Israel's Demography: Opportunities and challenges.
12.02.2023 | Yishai Gelb
A country's demography is a critical factor in determining a country's strengths, weaknesses, and future economic outlook. Demography is the study of statistics such as births, deaths, income, or disease incidence, illustrating the changing structure of human populations. Knowing a country's demography illustrates how many working-aged people a country has now and in the future to predict economic growth, consumption rates, or how much the government will need to spend on the retirement and medical needs of the older population.
So how does Israel’s demographics look?
Israel has a population of about 9.17 million people as of 2023. Just over one million people are over the age of 65 and about 2.5 million people are under the age of 20. Nearly half of the population is aged between 25-65, the working age, contributing to a healthy proportion between people paying into the system through taxes and people feeding off of the system with benefits, social security, and pension.
Based on Israel’s birth rate, Israel is expected to reach about 18 million people by 2100 just from internal growth due to Israel’s fertility rate being just under 3 children per woman. That is higher than the world average, and in developed countries, but lower than in the developing countries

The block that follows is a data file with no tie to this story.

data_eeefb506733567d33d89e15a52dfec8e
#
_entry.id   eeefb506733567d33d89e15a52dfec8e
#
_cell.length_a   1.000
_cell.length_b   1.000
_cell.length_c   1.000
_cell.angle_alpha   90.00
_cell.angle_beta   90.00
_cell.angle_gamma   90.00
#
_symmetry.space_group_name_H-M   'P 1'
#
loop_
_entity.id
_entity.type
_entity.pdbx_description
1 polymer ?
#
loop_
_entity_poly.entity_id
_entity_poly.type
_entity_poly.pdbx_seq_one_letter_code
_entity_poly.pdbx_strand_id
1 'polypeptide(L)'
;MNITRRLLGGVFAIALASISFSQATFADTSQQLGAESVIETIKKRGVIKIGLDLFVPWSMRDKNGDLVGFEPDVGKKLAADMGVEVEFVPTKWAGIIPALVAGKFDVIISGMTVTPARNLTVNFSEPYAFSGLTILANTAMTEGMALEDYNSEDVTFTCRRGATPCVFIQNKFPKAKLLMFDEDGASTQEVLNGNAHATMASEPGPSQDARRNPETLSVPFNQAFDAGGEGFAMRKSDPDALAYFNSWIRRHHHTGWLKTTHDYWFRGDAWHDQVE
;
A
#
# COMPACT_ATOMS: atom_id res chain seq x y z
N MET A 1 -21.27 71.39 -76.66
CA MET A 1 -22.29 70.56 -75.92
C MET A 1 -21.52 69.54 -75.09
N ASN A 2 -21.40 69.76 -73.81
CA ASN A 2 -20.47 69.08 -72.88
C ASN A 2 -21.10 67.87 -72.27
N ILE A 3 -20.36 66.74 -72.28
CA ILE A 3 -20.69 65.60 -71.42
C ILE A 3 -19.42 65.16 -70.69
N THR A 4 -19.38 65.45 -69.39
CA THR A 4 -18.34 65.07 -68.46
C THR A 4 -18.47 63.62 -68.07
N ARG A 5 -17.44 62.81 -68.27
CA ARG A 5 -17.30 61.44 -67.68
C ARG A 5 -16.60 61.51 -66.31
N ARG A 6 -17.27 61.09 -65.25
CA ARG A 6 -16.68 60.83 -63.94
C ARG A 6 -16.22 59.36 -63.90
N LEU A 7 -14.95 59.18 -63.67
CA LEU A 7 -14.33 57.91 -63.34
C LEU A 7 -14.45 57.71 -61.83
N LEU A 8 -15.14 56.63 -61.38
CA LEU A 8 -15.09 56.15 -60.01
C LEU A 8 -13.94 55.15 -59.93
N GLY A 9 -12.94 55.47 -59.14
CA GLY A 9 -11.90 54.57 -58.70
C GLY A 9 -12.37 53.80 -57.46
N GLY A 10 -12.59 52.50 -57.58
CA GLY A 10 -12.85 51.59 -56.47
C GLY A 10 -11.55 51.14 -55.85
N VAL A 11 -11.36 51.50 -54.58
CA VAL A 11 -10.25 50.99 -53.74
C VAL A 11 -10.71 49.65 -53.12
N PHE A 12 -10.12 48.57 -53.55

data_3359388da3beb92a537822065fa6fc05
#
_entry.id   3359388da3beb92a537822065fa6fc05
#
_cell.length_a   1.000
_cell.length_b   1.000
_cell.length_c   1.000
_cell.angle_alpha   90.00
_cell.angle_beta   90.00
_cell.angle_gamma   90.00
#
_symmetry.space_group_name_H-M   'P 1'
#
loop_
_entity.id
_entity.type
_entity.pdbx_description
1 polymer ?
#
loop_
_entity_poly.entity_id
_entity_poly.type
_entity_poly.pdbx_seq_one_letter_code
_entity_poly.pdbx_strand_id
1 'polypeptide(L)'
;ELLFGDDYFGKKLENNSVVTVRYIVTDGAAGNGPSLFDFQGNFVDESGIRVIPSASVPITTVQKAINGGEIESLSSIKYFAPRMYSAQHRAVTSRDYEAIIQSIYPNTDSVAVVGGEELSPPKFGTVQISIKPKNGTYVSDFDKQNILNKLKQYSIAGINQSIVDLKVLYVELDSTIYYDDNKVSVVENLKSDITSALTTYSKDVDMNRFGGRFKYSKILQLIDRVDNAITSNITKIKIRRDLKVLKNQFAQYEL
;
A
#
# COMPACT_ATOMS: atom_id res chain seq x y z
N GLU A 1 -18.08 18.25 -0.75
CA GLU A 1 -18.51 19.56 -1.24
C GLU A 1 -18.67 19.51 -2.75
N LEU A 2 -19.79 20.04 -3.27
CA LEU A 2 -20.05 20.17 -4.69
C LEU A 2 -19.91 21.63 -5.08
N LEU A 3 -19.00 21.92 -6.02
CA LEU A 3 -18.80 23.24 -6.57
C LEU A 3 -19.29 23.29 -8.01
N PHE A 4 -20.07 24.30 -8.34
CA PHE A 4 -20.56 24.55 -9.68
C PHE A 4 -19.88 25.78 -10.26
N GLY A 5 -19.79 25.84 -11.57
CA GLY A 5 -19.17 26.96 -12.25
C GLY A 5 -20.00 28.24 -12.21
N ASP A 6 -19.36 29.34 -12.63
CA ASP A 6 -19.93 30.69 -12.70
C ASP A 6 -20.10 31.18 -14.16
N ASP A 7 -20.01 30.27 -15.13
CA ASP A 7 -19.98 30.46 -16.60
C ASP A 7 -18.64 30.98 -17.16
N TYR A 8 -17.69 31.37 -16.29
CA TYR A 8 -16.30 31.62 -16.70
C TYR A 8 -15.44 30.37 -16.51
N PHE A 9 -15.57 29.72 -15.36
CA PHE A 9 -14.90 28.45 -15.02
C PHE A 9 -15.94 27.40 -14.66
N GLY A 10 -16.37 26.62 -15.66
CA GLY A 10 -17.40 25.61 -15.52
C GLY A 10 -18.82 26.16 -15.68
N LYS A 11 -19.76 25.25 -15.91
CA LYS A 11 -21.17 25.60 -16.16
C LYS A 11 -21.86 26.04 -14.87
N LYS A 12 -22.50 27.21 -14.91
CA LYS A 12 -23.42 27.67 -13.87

Historically, the Land of Israel never had a population of over 1.5 million people. Prior to the British mandate and the establishment of Israel, the only other time the Land housed over 1 million people was during the Byzantine rule in 300ac.
Takeaways from Israel’s demography.
First, Israel's economy will continue to grow relatively fast at a rate of at least 2.5% a year, and the housing cost will continue to go up for the foreseeable future. Israel's healthy ratio between working and retired citizens will remain so for the next three generations at least. As long as enough working ages people actually work and pay into the system, there should be enough tax collection to ensure that retired citizens have all their benefits paid for from social security and retirement. The constant growth of 1.4% a year will keep housing prices high so long as government policy doesn't change drastically.
Second, the population size is not sustainable without industrial capabilities, food importation, and modern technologies. The amount of rainfall and open land for farming cannot sustain more than 2 million people without modern equipment to source more water from deeper underground, let alone desalination. Without imported fertilizers and food, the country could not sustain such a massive population, If Israel’s access to food importation and plenty of energy to fuel modern tools, Israel's population would collapse.
In conclusion, Israel will continue to flourish, and its economy will grow, so long trade routes stay open and Israel has access to external markets. As the world deglobalizes, Israel faces the challenge to secure its food and energy needs, and its exporting market open.